For a landscape restoration organization this would mean letting go of organizational growth and partnering with and empowering other organizations to do similar work to reach impact at scale instead of organizational scale. In nature, we want to nurture a thriving ecosystem of species, in a community, we want to nurture a thriving ecosystem of organisations, all with their own unique role, functions and story.
Reflect 💫 Who are the players in your landscape that need to be nurtured? Who are the ones you can partner with instead of competing? How might you create better environment for organisations with purpose like yours to thrive?
Invasive spices can destroy an ecosystem.
When we offer a “solution”, how do we test to see if it is not an invasive one?
We love bringing in “solutions” or “best practices” from elsewhere because they worked so well. This can possibly work but we need to remember at what cost and how an external innovation could impact the whole ecosystem, especially if we aim to implement it “at scale.”
A foreign invasive species can take over a fragile ecosystem and destroy it within months. When we try to import a solution at all costs, we make our ego of a “savior” more important than the ecosystem we work with.
The innovator becomes an intruder, the idea becomes more important than its impact or its intended purpose.
We allow the context and the environment to work with the suggestions we offer as a starting point, not an endgame.
💡 Insight Rosa: we can easily get into a mindset of ‘what are we giving’. This is a process of reciprocity. You need to find your core and from there you build on with others.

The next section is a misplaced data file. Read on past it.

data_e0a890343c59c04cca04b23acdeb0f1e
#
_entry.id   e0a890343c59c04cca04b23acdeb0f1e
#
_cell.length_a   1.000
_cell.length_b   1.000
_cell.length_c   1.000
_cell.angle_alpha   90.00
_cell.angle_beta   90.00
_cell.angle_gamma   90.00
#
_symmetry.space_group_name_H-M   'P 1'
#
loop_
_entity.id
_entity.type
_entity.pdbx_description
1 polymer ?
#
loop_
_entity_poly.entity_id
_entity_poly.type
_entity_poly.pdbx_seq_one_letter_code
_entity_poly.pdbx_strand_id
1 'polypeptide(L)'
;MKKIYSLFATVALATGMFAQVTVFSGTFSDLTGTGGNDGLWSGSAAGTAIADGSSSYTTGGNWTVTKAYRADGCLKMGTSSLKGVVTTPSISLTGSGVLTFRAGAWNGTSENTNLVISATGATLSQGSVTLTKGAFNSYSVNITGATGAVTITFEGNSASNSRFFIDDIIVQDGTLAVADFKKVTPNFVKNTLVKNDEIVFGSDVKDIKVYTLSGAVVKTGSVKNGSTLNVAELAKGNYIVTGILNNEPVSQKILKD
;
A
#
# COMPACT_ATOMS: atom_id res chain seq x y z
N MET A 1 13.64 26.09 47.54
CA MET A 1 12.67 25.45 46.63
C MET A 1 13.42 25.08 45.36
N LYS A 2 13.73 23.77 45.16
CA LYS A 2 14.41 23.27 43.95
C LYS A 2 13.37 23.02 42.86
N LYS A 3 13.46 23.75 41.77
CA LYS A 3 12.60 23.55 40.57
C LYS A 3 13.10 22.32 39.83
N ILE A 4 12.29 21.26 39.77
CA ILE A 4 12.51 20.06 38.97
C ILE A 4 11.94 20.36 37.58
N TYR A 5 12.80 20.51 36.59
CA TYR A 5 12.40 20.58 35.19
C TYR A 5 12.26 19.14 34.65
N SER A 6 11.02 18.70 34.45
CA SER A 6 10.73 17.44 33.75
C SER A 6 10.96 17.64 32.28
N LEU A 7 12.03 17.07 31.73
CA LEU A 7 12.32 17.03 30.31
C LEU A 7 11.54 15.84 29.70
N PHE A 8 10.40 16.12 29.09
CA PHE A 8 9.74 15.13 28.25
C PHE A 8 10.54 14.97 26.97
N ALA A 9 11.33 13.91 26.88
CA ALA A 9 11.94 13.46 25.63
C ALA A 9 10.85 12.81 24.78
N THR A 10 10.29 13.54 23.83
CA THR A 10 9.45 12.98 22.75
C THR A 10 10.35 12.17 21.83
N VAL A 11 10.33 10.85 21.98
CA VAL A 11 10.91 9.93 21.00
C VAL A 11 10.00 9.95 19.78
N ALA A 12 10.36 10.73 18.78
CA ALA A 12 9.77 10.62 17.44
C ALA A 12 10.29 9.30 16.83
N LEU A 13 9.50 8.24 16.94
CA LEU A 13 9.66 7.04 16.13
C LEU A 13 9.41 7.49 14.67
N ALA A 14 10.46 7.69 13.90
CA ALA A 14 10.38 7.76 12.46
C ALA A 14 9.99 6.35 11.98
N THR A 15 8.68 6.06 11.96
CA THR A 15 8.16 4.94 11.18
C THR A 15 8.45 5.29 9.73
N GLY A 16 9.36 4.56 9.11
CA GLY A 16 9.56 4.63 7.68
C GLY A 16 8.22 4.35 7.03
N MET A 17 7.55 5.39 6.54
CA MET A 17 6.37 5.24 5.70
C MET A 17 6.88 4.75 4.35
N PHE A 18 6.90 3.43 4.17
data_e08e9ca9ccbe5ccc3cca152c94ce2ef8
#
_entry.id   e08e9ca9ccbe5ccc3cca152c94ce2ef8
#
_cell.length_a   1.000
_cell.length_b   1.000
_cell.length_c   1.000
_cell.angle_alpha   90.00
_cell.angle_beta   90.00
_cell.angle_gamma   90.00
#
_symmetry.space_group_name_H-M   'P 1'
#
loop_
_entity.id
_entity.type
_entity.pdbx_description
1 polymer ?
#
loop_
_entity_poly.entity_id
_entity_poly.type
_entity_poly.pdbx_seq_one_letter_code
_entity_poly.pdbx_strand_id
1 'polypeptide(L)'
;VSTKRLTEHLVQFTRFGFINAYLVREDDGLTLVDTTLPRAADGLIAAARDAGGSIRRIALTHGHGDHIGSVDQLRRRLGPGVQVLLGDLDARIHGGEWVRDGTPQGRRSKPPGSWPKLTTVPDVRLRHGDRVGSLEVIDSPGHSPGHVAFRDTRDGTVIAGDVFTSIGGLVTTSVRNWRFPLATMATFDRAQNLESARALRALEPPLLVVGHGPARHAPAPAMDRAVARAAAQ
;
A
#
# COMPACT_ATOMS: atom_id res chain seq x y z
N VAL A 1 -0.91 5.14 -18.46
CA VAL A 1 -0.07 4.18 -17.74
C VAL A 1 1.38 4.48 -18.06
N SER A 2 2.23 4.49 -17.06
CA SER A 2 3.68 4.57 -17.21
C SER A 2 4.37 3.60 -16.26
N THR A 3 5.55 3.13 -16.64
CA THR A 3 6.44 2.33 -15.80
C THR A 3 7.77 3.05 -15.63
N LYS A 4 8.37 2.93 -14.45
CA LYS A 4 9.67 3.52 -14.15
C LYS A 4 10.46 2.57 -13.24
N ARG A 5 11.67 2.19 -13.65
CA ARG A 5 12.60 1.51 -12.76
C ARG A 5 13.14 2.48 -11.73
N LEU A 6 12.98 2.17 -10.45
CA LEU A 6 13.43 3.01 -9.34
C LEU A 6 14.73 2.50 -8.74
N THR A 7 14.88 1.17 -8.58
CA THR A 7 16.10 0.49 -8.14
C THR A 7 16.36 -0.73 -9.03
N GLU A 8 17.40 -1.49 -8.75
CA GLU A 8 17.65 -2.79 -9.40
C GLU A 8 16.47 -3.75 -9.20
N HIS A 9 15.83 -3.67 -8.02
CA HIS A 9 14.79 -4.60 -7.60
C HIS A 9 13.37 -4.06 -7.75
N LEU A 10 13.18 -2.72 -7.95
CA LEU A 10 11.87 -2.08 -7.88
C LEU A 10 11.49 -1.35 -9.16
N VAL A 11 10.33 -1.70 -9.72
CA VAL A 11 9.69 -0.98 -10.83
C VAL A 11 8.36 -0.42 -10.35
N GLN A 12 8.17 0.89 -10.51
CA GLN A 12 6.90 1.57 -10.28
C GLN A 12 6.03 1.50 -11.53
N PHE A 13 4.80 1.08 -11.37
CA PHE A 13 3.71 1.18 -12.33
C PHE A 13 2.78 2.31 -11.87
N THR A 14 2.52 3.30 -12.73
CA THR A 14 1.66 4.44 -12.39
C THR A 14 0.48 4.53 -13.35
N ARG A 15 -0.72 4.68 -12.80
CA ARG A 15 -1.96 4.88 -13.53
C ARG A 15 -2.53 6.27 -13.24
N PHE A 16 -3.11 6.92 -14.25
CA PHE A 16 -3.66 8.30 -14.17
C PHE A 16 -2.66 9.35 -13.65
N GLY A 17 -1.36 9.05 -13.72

Reflect 💫 What are your organizational strengths and how can you use them effectively to increase the impact you are making? What should you NOT do and let your partner organizations use their strengths to focus on it?
Diversity is an essential characteristic of a thriving nature; it builds resilience in an ecosystem.
How do we grow with resilience in mind?
🥾 Example from practice Wij.land: “We have started to actively seeking out cooperation with partners (such as farmer advocate organizations, and agricultural collectives). It was a conscious choice to collaborate, with the aim of enabling them to carry out part of our work. The idea is that we work on the sideline so that we also have time to tackle other topics.”
The first two points in this article intended to convince you to build a landscape partnership. The next step would be to align on purpose and shared vision and create space for diversity of approaches, methods, and frameworks. The alignment is crucial so that we move in the same direction. How we get there can be through different means and different paths.
💡 Insight Liz: I have realized how important it is to change the vision of not trying to scale ourselves alone (we cannot do all the work ourselves), but to be a focus of inspiration for other entities that can start to inspire others. This issue is perhaps not clear to all members, who believe that we should and can do everything.
Some essential guiding principles might be crucial but those should provide enough flexibility for each partner to come up with their own strategy. Think of playing a game – we all agree on what does it mean to win. We all agree on some rules to follow and then we all come up with our own strategy to play the game and enjoy it. If we cannot agree what winning means and what are fair rules to play by, we will end up just fighting instead of having fun.
💡 Insight Shekhar: There can be different kinds of vision. One vision never fits into one landscape. Different visions can be accommodated, which leads to different groups.
Once you have built trust and alignment with you partners, you can also become a support and learning network for each other, which is an added benefit to partnering – you don’t have to be alone in figuring out the challenges of restoration. Of course, you can also count on the 4 returns community for that!